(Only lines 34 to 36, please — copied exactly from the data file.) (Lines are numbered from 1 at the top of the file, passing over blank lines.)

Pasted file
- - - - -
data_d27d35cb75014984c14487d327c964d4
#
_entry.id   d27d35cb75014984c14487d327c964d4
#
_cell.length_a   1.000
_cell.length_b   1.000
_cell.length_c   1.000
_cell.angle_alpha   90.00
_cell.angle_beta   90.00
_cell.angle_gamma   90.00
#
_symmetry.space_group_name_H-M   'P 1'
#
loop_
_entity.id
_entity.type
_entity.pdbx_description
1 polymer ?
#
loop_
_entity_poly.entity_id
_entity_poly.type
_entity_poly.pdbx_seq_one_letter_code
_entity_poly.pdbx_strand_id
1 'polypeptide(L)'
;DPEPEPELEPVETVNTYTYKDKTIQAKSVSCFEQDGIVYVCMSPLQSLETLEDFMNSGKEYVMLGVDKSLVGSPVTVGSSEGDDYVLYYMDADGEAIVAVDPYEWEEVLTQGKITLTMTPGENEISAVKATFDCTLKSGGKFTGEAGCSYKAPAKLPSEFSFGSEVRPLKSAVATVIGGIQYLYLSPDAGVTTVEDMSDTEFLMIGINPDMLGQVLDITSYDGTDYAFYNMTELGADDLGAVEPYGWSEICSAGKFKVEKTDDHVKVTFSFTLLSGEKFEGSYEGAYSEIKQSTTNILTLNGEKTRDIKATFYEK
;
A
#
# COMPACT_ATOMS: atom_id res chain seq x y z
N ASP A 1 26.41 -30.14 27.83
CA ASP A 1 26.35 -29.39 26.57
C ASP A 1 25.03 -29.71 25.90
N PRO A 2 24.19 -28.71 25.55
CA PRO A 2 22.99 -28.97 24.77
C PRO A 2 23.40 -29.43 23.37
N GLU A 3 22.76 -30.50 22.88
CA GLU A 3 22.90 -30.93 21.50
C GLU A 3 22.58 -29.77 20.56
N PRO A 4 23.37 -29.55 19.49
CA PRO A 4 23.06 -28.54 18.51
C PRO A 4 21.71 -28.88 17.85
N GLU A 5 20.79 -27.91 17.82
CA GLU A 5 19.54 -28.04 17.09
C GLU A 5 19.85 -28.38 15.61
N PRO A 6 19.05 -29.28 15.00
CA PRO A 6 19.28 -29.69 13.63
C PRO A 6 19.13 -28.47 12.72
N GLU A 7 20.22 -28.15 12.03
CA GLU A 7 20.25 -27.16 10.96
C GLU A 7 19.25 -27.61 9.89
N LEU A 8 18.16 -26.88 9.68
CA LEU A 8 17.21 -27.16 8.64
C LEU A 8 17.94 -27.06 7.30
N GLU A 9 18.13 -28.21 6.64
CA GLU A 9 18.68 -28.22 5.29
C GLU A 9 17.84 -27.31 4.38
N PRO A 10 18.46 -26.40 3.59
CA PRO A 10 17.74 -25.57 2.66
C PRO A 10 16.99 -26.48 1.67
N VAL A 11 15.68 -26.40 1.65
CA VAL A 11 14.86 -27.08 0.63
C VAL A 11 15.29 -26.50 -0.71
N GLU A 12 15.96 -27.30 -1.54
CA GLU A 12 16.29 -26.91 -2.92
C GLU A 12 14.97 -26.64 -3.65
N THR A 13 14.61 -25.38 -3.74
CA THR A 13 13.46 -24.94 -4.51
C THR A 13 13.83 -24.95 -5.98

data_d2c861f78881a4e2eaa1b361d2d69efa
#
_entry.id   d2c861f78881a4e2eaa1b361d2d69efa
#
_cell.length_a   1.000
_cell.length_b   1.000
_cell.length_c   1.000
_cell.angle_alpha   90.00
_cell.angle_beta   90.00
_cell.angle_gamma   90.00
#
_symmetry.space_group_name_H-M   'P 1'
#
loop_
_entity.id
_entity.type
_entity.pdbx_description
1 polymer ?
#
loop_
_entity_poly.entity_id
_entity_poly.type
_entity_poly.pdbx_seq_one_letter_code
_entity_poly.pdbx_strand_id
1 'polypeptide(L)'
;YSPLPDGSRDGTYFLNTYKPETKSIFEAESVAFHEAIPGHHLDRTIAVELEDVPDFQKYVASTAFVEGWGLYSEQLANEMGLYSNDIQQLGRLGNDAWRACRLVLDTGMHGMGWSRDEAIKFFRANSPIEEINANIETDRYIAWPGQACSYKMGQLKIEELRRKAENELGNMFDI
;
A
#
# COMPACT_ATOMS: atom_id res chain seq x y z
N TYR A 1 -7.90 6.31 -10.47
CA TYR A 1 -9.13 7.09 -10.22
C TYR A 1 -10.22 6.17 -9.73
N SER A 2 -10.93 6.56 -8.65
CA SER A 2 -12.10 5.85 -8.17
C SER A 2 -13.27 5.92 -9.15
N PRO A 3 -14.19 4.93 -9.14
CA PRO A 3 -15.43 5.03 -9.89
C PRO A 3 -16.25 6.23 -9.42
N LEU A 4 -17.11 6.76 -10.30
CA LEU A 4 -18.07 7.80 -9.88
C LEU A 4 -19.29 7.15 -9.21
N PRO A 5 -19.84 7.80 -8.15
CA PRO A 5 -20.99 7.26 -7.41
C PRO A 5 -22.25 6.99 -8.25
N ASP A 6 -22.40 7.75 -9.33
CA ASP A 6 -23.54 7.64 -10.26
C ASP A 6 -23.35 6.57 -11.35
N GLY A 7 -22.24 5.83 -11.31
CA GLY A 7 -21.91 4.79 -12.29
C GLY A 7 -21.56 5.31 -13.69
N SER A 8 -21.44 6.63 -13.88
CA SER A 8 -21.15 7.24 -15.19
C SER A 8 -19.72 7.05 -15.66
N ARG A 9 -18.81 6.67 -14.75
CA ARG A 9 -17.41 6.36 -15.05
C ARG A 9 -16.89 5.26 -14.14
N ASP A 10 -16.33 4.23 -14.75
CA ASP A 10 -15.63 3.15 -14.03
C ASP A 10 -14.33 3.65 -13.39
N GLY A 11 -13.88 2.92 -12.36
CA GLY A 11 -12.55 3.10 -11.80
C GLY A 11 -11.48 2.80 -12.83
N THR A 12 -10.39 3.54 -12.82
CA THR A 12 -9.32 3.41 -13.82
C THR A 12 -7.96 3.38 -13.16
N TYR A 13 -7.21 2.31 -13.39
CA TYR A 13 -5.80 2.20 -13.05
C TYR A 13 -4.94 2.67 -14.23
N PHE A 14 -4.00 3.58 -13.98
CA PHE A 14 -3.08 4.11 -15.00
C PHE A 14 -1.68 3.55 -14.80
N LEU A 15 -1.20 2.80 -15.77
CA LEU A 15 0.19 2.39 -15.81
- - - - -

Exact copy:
N PRO A 2 24.19 -28.71 25.55
CA PRO A 2 22.99 -28.97 24.77
C PRO A 2 23.40 -29.43 23.37